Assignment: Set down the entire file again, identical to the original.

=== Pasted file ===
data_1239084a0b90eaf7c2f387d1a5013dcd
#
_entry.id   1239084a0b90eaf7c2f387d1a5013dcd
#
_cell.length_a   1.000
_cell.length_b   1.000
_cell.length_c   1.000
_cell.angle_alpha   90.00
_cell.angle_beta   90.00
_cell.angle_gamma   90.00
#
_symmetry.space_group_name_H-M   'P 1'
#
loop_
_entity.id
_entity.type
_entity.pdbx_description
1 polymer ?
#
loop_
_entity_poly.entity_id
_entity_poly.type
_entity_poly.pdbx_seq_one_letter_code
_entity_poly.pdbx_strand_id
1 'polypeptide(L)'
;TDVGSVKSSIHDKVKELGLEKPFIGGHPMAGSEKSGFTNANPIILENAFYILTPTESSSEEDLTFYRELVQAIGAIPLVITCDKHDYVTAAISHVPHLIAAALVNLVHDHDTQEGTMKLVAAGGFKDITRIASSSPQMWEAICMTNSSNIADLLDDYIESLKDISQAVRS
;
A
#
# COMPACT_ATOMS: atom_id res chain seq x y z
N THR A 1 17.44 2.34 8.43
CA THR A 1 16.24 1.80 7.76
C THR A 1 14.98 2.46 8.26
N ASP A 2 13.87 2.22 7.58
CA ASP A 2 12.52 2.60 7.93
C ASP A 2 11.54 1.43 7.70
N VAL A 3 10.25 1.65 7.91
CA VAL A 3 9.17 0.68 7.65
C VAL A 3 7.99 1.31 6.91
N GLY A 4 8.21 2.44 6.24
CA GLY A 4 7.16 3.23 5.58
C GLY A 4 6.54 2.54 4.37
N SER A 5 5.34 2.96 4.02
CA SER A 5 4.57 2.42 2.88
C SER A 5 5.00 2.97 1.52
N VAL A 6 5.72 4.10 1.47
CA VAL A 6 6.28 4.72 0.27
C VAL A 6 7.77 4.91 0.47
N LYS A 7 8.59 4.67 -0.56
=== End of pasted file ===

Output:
data_1239084a0b90eaf7c2f387d1a5013dcd
#
_entry.id   1239084a0b90eaf7c2f387d1a5013dcd
#
_cell.length_a   1.000
_cell.length_b   1.000
_cell.length_c   1.000
_cell.angle_alpha   90.00
_cell.angle_beta   90.00
_cell.angle_gamma   90.00
#
_symmetry.space_group_name_H-M   'P 1'
#
loop_
_entity.id
_entity.type
_entity.pdbx_description
1 polymer ?
#
loop_
_entity_poly.entity_id
_entity_poly.type
_entity_poly.pdbx_seq_one_letter_code
_entity_poly.pdbx_strand_id
1 'polypeptide(L)'
;TDVGSVKSSIHDKVKELGLEKPFIGGHPMAGSEKSGFTNANPIILENAFYILTPTESSSEEDLTFYRELVQAIGAIPLVITCDKHDYVTAAISHVPHLIAAALVNLVHDHDTQEGTMKLVAAGGFKDITRIASSSPQMWEAICMTNSSNIADLLDDYIESLKDISQAVRS
;
A
#
# COMPACT_ATOMS: atom_id res chain seq x y z
N THR A 1 17.44 2.34 8.43
CA THR A 1 16.24 1.80 7.76
C THR A 1 14.98 2.46 8.26
N ASP A 2 13.87 2.22 7.58
CA ASP A 2 12.52 2.60 7.93
C ASP A 2 11.54 1.43 7.70
N VAL A 3 10.25 1.65 7.91
CA VAL A 3 9.17 0.68 7.65
C VAL A 3 7.99 1.31 6.91
N GLY A 4 8.21 2.44 6.24
CA GLY A 4 7.16 3.23 5.58
C GLY A 4 6.54 2.54 4.37
N SER A 5 5.34 2.96 4.02
CA SER A 5 4.57 2.42 2.88
C SER A 5 5.00 2.97 1.52
N VAL A 6 5.72 4.10 1.47
CA VAL A 6 6.28 4.72 0.27
C VAL A 6 7.77 4.91 0.47
N LYS A 7 8.59 4.67 -0.56